The JRC is a scientific institution with a long track record in nuclear, physical and engineering sciences. It has evolved with the changing times, and its changing tasks reflect the evolving competences of the European Commission and the European Union. Bringing art into a research institute such as this is indeed a delicate operation. For this, we can declare ourselves to be dilettantes. Being a dilettante opens up the advantage of not knowing and thus, a renewed capacity to experiment. But to ensure the quality of our work and the project, we rely on professionals with whom we have an open dialogue.
For the Resonances IV edition, we put together an astounding team composed of art|science experts, JRC researchers with a particular interest in the theme, and the SciArt Team. Together, these made up the ‘Curatorial Committee’ that worked hard on the selection of artists, developed the Resonances IV Summer School programme. This same Committee will, after the Summer School, examine any proposal coming out of the week.
The Committee consists of:
Claudia Schnugg holds a PhD in social and economic sciences with an additional specialization in cultural sciences and media arts. Her practice is twofold: as scholar she is researching artscience collaborations, investigating effects and impact of such art-science exchange on actors, organizations involved and the relevance of the outcome. Thereby, she is also exploring new ways of employing artistic strategic strategies in scientific research. Claudia is principal investigator of the DIGI-Sense project at Johannes Kepler University Linz and realizes research on artscience processes for the Roots & Seeds XXI project. As curator, she supports artscience processes, projects, and programs, but also develops exhibitions at the intersection of art and science. Currently, she is curating artist-in-residence programs and artscience projects at European Space Agency/ ESTEC, Institute of Stem Cells and Epigenetics at Helmholtz Center Munich, Science Gallery Berlin, and the Swiss Arts Council Pro Helvetia. Her most recent book is Creating Art Science Collaborations (2019), published by Palgrave Macmillan.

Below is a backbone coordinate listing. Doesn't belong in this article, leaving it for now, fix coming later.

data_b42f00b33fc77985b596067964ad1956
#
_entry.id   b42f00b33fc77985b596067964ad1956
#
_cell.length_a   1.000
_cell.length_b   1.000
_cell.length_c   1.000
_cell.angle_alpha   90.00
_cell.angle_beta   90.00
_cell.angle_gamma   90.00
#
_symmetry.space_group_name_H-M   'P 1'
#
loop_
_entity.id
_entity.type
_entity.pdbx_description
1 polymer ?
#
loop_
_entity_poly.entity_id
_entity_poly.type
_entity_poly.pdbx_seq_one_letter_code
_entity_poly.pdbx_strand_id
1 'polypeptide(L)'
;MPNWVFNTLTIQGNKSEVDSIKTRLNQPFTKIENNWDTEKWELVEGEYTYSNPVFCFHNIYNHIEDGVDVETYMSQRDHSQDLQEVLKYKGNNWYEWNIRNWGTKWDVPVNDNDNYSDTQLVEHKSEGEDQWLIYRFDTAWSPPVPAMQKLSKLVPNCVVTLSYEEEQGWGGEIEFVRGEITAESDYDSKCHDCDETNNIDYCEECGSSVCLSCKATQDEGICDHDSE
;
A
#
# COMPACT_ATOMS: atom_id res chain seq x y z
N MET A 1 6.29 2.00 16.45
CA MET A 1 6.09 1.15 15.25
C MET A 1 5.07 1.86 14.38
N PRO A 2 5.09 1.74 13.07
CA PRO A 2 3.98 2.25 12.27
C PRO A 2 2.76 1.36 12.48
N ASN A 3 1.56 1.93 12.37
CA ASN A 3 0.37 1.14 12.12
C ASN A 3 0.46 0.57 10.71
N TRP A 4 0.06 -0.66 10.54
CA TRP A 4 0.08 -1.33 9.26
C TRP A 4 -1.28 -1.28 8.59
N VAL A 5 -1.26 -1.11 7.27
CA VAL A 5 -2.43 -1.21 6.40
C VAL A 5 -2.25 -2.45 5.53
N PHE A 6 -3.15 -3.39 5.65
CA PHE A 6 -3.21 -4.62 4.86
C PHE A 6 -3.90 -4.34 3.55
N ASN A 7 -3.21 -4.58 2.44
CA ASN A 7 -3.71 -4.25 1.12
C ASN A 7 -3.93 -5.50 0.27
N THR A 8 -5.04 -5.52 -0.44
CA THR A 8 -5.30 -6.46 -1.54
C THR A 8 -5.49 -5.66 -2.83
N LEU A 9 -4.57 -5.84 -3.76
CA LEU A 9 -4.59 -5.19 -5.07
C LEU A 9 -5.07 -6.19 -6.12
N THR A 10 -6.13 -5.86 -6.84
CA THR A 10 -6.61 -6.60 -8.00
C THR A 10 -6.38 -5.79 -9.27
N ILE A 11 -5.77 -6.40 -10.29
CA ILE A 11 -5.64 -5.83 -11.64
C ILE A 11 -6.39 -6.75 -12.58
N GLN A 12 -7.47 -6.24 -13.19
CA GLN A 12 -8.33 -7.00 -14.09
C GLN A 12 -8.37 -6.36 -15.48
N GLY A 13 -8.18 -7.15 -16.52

Ingeborg Reichle, PhD, is an art historian and cultural theorist and currently holds the position of a Senior Fellow at the Institute for Advanced Sustainability Studies (IASS) in Potsdam, Germany, working on the intersection of art, science, and sustainability. In recent years she served as Professor in the Department of Media Theory at the University of Applied Arts in Vienna, Austria, there she also served as founding chair of the Department of Cross-disciplinary Strategies (CDS). Before joining the faculty of the Department of Media Theory as full professor in 2016, she was FONTE professor at Humboldt University Berlin, Germany. In 2004 she gained her PhD from the Humboldt University Berlin with a dissertation about Art in the Age of Technoscience (Springer, Vienna, 2009). She is advising a number of art institutions like the Swiss Arts Council Pro Helvetia and serves as a member of the Board of Trustees of the ZKM | Center for Art and Media Karlsruhe, Germany.